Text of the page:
Thanks, guys. I figured that you all would know the challenges in scheduling that a project like this would present. As it stands now, the only time I truly have to myself is in the evenings. That's because we still have our hands full putting the boys to sleep and usually it's about 9:00 before we can flop down and sigh. This will change things - which is part of why I'm doing this project. I'm tired on not getting to go out before everything closes for the evening. I want to see about sneaking out one night a week (ideally Tuesdays) immediately after supper and putting in a good 4 hours a week. I don't know how realistic that is, but my friend John has said it'd be OK with him if I need a year or two.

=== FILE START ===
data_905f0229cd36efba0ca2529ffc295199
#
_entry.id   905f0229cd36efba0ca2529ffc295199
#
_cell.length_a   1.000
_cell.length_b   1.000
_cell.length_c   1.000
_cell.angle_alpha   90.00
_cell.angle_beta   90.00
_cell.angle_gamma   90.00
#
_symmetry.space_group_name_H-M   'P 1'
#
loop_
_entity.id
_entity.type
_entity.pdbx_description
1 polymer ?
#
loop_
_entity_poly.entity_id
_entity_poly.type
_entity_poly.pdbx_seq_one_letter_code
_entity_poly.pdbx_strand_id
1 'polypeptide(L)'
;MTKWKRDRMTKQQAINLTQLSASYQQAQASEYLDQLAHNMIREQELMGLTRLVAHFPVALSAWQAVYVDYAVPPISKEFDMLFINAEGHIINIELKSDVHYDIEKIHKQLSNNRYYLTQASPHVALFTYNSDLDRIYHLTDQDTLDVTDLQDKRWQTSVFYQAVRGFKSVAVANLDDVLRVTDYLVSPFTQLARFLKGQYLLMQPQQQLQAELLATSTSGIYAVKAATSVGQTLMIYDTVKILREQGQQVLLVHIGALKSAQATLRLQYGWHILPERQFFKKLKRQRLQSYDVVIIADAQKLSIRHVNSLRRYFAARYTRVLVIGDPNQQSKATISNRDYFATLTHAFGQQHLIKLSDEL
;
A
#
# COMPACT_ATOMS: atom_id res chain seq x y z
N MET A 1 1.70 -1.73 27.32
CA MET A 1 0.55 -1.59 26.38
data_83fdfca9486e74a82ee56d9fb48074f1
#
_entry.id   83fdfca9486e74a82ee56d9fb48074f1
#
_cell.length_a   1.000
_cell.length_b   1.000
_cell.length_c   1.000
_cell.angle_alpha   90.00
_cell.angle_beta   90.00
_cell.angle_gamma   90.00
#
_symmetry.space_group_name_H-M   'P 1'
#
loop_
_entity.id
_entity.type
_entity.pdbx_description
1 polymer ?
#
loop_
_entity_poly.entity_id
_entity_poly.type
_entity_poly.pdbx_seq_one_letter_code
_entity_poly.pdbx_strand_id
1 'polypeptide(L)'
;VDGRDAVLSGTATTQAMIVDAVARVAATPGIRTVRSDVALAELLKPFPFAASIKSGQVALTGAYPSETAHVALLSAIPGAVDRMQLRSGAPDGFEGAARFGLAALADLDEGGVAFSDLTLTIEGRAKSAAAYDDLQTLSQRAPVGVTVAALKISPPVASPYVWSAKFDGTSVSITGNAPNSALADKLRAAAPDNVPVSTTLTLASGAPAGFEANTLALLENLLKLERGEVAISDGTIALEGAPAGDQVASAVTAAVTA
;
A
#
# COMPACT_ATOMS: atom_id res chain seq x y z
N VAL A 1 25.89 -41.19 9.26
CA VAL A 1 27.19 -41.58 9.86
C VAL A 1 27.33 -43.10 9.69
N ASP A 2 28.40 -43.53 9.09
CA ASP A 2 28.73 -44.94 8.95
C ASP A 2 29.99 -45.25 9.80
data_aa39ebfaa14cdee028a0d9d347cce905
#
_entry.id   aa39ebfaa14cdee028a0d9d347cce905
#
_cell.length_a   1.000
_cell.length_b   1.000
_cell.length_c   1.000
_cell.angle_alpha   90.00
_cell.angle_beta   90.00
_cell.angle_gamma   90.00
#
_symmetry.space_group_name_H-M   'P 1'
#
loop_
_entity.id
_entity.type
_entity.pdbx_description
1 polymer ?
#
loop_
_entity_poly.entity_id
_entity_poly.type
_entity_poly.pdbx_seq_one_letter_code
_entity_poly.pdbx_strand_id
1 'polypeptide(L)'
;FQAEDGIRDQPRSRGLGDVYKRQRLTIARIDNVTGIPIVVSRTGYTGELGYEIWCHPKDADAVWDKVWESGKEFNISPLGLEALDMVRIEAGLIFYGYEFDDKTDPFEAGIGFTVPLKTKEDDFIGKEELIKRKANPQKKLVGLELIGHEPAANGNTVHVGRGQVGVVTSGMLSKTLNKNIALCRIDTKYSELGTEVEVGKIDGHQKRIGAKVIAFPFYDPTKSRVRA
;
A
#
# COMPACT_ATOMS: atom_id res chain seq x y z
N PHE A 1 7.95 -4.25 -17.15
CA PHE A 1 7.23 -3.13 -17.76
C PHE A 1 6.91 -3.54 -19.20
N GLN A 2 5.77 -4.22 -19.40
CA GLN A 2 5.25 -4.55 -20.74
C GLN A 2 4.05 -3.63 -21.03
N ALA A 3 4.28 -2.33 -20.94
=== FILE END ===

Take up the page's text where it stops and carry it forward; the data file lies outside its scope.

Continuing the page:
I also want to see if I might be able to do some stuff at my own place, ideally something that only requires hand tools like chiseling out braces or shaping the neck with a rasp.

North Country Dad
08-11-2010, 06:01 PM
Good luck!

08-22-2010, 07:42 PM
It's officially underway. Last week I picked out the boards and last night we joined the bookmatched mahogany boards for the back. I'm getting a little more comfortable working with the plane table but I'm still not adequately confident in my abilities so I had my friend "check my work."

Last week we glued together a some MDF to make the molds and last night I finally traced the outline of the guitar shape on them. Next week we cut them out and I'll have a form to use in the bender as well as a framework in which to place the sides once they're bent.

Next up is to trace the shape for the sides and cut the ribs (long boards used for the sides) so that we're ready to bend. The back of the guitar is not a straight line; it gets deeper as you move down the length of the body until it's about 4.75" deep at the end pin.